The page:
CORONAVIRUS

What happens when a student is exposed to or tests positive for COVID-19?

Here's when a student should stay home and when they can return to school

A container of hand sanitizer is seen as a part of a kit given out to school nurses at the College Community School Dist
A container of hand sanitizer is seen as a part of a kit given out to school nurses at the College Community School District office in Cedar Rapids on Monday, Aug. 24, 2020. (Andy Abeyta/The Gazette)
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Here’s the protocol for students if they are exposed to or test positive for COVID-19, according to public health officials:

When to stay home

A student should stay home if having:

Any high risk symptoms, including a new cough, shortness of breath, difficulty breathing or a new loss of taste or smell.

Two or more symptoms considered low-risk for the coronavirus, including a headache, fatigue, nausea, sore throat, body aches, or vomiting or diarrhea.

A temperature at 100.4 degrees or higher — even without any other symptoms.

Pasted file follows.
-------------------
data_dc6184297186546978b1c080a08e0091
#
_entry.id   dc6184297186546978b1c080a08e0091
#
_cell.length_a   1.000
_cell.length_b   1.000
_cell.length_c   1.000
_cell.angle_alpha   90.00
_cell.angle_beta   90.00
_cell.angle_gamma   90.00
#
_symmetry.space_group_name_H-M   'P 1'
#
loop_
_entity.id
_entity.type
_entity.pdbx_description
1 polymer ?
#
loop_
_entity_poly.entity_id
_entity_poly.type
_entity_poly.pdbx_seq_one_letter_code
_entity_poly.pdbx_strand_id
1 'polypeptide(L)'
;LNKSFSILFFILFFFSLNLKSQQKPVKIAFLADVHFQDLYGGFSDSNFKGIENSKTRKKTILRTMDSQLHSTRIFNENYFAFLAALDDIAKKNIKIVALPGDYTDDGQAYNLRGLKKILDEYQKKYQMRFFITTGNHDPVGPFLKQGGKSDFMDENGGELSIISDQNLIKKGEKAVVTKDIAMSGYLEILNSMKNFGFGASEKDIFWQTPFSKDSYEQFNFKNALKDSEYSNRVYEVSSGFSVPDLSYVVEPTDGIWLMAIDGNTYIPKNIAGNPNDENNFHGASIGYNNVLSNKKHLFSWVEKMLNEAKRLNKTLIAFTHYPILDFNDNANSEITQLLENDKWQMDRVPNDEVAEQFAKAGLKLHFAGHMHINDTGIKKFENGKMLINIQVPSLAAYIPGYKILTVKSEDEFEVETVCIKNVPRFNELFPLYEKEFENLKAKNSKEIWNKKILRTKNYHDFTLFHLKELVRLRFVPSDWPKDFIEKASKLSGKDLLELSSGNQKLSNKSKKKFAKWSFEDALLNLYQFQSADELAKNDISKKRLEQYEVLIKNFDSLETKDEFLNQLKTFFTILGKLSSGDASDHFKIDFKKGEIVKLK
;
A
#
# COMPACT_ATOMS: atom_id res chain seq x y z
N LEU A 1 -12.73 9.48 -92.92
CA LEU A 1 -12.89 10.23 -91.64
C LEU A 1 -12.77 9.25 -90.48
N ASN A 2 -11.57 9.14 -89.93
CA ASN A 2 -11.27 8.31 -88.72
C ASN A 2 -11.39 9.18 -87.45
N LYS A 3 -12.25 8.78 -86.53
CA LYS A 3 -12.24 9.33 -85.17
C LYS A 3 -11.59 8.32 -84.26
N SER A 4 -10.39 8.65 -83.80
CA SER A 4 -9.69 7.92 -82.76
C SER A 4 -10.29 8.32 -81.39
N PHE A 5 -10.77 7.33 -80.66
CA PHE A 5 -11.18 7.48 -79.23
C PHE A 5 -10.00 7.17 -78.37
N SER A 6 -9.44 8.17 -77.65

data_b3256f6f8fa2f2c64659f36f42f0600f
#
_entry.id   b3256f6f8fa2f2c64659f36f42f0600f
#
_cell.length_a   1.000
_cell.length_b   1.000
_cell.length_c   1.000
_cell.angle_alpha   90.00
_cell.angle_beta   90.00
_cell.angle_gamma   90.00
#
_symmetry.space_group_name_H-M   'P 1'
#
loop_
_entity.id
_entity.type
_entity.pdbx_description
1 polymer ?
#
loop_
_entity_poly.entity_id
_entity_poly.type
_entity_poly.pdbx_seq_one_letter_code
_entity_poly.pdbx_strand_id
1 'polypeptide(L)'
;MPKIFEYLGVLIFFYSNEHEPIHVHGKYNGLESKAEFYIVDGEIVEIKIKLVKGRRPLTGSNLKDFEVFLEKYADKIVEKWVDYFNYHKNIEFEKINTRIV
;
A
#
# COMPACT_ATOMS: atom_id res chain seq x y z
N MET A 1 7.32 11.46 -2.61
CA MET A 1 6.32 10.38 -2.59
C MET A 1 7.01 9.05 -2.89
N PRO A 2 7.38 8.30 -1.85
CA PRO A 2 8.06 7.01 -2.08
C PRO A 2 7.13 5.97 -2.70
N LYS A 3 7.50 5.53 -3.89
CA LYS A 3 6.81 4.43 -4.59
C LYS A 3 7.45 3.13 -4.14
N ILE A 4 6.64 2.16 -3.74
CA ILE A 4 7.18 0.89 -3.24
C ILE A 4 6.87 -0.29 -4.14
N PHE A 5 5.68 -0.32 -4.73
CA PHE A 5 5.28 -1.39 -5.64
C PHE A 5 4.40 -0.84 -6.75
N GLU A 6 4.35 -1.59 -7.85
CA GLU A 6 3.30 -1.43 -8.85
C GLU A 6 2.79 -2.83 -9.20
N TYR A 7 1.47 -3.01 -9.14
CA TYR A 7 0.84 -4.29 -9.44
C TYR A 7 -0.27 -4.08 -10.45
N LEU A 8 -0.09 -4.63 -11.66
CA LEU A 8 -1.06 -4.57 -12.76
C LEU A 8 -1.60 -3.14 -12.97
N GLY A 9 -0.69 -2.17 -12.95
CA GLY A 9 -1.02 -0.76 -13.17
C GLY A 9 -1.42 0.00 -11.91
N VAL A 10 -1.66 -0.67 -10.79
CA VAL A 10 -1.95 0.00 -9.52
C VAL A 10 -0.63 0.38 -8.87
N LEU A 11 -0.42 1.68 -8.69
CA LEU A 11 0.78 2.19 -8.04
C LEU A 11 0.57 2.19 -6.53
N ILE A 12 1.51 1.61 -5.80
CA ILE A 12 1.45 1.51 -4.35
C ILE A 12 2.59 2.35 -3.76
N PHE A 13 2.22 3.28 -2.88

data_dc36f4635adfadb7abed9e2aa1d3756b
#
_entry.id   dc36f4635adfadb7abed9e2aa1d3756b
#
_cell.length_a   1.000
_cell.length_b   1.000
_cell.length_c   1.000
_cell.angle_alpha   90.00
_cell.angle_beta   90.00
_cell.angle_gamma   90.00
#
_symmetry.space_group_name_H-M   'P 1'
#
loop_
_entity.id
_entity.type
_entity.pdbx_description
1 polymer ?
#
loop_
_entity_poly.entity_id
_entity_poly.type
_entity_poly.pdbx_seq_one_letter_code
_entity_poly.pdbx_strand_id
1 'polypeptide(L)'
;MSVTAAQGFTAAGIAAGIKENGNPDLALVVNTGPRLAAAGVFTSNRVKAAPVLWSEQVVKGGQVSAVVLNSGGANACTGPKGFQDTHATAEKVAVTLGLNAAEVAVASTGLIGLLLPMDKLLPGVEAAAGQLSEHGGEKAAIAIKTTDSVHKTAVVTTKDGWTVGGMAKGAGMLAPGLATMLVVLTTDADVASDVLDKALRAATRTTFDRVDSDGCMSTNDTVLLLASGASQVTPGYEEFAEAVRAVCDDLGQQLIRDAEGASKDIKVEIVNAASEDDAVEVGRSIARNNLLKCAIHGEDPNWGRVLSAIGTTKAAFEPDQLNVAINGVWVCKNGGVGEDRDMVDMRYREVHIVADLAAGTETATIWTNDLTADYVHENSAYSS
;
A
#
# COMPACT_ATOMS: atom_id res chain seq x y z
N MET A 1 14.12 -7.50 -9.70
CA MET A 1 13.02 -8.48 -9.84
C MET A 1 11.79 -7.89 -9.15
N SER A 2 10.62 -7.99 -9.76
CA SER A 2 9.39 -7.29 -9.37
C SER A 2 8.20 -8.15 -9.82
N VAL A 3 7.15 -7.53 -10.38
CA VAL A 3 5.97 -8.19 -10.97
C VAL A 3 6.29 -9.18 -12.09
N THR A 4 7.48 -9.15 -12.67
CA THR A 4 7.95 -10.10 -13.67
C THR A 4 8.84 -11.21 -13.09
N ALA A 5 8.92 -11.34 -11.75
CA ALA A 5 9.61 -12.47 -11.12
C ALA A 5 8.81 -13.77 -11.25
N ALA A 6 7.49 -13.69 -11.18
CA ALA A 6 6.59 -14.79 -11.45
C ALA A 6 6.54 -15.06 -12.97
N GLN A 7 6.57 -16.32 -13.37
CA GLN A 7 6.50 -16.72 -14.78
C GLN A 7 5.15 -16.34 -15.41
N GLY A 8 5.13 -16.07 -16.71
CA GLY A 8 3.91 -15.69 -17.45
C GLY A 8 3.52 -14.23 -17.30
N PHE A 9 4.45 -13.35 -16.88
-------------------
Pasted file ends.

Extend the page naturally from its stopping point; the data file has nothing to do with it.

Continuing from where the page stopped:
Been in close contact — within 6 feet for more than 15 minutes — with someone who tested positive for COVID-19.

Families should call the school and report any COVID-19 symptoms or exposures, as well as their health care provider for guidance and track their symptoms.

When to return to school

A student who has been in close contact with someone who tested positive for the coronavirus can return to school 14 days after the last exposure if they remain asymptomatic.

If a student tests negative for COVID-19, they still needs to quarantine for 14 days from the last exposure to a positive case.

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A student who tests positive can return to school when at least 10 days have passed since symptoms began, has had no fever for at least 24 hours and other symptoms have improved.

If a student has symptoms of COVID-19, no known exposure to the virus and a test result is negative, the student can return to daily activities 24 hours after a fever and other symptoms have improved.

Comments: (319) 398-8411; grace.king@thegazette.com

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Our most important Coronavirus coverage is free to the public.

If you believe local news is essential, especially during this crisis, please donate. Your contribution will support news resources to cover the impact of the pandemic on our local communities.

All donations are tax-deductible.